Nelson Mandela's Final Battle: Dying With Dignity
By Danny Schechter
Durban, South Africa: If I was an ailing Nelson Mandela, and, at all conscious of the storms surrounding me, I might not be in such a hurry to open my eyes.
My diagnosis of "critical but stable" might change rapidly were I to find out how fiercely members of my own family are battling over my remains, and the funds I had provided for them in a special trust administered by people I trusted.
This spectacle could kill me!
As thousands of South Africans hold prayer sessions outside "his" Pretoria hospital, and with the world media still on an escalating "death watch,' inside, there's been a clash among and between family members, government officials trying to control and spin health information, and, even, doctors who have been cited, wrongly, in court battles about his condition. (The latest news from family members that he is "doing better" cannot be too encouraging to a media anxious to bring this expensive to cover story to its conclusion.)
There had been an official denial of a claim that he is in a vegetative state, along with unsubstantiated rumors that he is being kept alive at least until July 18, his 95th birthday, a day marked worldwide as "Mandela Day" to encourage community service.
Meanwhile, a sideshow sparked by warring family members robs the occasion of any of the dignity it deserves with one daughter of an earlier marriage, and her daughter, lashing out in an obvious bid for money and even to control media coverage with a demand that CNN, a foreign network, should be given "preferential access" to cover the funeral possible upstaging the South African Broadcasting Corporation, the national broadcaster.
There have been hints of a deal between CNN and members of the Mandela family which the network has now denied, a decision that would not surprise media critics who have of late been condemning the tabloid direction the once might news network has taken that includes marginalizing foreign stories--something the Mandelas might not be aware of.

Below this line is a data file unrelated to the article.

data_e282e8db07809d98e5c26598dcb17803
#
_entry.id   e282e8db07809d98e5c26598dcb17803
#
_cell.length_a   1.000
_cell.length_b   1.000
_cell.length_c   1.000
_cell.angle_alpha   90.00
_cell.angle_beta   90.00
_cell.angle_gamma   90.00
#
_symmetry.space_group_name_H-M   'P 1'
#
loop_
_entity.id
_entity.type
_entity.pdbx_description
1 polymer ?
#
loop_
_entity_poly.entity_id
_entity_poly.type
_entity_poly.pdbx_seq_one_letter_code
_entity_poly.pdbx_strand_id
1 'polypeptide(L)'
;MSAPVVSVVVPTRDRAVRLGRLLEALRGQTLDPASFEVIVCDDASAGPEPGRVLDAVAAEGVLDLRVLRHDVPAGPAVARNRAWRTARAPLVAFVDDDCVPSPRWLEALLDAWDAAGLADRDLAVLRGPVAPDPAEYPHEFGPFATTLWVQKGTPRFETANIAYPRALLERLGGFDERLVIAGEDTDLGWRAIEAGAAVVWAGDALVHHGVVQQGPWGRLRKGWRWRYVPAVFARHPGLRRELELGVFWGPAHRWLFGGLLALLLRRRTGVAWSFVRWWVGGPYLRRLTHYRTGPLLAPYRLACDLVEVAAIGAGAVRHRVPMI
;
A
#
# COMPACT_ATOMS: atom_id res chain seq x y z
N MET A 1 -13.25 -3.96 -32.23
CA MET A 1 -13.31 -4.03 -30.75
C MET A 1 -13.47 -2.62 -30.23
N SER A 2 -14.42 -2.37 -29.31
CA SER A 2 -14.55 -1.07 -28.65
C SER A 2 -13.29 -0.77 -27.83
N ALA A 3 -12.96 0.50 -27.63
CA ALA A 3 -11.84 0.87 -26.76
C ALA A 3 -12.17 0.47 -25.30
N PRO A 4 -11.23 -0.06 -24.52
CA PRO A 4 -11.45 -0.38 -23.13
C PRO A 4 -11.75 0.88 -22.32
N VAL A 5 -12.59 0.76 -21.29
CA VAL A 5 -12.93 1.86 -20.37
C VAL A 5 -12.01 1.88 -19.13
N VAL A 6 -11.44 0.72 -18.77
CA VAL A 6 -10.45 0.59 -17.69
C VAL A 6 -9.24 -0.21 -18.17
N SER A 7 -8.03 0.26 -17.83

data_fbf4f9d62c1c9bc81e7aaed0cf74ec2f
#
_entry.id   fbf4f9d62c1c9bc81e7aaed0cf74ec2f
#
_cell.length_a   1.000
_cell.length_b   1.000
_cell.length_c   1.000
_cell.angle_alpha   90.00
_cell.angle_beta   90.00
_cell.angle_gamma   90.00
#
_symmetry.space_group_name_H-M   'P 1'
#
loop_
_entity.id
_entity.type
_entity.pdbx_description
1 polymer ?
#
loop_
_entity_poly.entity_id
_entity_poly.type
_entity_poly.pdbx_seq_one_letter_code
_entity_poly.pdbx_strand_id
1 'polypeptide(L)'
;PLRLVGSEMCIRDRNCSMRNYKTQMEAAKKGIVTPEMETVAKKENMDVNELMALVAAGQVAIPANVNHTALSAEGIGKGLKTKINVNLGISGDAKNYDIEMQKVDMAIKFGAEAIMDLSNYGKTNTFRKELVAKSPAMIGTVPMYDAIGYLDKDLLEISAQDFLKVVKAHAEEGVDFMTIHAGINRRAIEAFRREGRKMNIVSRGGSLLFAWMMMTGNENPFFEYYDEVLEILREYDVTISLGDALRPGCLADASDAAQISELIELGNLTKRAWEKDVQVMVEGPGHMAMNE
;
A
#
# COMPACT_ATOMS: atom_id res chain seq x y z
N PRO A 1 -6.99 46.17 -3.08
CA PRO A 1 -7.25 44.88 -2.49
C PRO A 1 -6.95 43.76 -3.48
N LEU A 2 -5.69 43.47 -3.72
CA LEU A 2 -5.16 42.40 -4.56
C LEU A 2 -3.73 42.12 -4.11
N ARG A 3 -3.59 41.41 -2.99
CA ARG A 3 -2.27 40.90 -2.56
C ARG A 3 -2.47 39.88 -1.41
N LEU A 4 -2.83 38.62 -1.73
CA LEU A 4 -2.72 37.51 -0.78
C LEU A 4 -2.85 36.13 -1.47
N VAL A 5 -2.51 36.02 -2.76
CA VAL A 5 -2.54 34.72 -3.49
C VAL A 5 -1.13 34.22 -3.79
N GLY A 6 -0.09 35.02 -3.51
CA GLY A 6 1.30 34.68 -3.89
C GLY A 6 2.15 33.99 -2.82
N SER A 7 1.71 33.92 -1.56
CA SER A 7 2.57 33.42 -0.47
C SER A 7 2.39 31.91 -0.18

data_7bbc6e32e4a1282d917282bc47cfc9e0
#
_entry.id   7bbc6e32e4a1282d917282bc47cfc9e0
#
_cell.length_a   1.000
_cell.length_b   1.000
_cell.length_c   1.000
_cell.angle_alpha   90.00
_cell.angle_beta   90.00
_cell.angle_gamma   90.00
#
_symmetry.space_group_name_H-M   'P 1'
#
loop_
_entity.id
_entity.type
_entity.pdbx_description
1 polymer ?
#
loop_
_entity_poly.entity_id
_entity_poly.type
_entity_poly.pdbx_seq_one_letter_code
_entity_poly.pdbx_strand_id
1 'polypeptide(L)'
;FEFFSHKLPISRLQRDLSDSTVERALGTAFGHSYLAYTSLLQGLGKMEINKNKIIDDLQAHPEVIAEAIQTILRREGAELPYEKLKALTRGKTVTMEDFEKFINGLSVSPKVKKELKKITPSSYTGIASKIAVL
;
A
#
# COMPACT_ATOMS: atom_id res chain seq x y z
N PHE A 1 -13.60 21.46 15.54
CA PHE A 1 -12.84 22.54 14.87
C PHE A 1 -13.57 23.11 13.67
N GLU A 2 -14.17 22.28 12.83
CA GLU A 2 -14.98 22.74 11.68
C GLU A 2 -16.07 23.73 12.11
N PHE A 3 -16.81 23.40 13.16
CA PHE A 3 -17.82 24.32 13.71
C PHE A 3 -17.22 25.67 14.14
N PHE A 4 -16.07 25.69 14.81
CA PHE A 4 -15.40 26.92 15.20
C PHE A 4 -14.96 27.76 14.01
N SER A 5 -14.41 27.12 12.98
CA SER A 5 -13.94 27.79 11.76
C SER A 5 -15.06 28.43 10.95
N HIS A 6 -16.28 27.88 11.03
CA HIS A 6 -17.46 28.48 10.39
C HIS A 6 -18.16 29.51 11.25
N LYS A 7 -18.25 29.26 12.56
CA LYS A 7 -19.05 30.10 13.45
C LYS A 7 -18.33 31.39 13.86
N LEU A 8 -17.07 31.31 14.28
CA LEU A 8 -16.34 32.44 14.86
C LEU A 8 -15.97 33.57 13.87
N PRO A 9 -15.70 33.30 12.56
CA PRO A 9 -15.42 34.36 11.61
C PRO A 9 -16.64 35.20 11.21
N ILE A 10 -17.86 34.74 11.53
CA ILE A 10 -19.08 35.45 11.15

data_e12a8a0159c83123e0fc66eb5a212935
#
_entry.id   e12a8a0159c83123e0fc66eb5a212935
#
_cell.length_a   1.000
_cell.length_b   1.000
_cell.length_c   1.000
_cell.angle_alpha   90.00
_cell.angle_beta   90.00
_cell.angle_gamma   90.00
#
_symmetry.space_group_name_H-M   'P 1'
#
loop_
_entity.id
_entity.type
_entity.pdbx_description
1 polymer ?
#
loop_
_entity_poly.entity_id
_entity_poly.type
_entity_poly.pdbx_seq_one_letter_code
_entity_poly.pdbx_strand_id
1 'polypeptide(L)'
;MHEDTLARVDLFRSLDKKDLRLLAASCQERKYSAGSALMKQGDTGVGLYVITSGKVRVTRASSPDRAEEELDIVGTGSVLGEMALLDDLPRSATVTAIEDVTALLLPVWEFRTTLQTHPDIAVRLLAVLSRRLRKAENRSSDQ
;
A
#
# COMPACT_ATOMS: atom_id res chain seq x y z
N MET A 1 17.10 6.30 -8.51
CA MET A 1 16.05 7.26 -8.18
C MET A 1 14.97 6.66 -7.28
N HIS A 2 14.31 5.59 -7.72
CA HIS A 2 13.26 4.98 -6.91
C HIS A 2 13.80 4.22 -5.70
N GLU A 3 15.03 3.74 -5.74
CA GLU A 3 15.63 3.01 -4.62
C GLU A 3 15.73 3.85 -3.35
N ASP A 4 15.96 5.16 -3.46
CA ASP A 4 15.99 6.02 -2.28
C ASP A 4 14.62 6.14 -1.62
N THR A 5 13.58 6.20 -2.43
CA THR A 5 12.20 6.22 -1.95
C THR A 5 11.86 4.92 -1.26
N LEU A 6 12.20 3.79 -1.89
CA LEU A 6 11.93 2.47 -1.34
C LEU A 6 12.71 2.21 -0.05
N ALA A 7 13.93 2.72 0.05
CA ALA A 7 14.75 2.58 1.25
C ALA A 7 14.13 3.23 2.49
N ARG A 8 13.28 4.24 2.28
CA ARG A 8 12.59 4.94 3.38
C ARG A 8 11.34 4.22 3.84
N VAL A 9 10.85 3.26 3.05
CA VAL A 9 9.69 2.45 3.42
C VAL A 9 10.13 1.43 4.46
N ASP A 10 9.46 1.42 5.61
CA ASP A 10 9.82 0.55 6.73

Explains Dylan Byers, media critic of Politico, pandering for ratings and revenues drives coverage decisions. " The truth is," he writes, "CNN's programming decisions aren't a reflection of CNN so much as a reflection of the American people, more of whom care about a domestic court trial than about the historic events taking place overseas."
Of course, left unspoken are the years of neglect of the world by news channels, and an educational system that reinforced American parochialism and a lack of global empathy.
Already, all of this sounds more like show biz than news biz in an industry that long ago watered down the serious content of its news. The South African soap opera surrounding Mandela's long goodbye plays in the trivialization of what should be a more solemn occasion.
Perhaps, that "s why this whole unseemly family feud is being denounced by the likes of Archbishop Tutu while gobbling up acres of newsprint in the world press
Mandela is being given the dying celebrity treatment with the focus on personality, not politics, on his iconic status, not his role as freedom fighter sent to prison for organizing armed resistance.
His universally loved smile and heroic story has been downplayed in the narrative of grim health bulletins and angry accusations by some in the family who never seem to missing an opportunity to insert themselves in what should be a solemn media moment. Some of the Mandela kids even have their own reality TV series carried locally on Fox.
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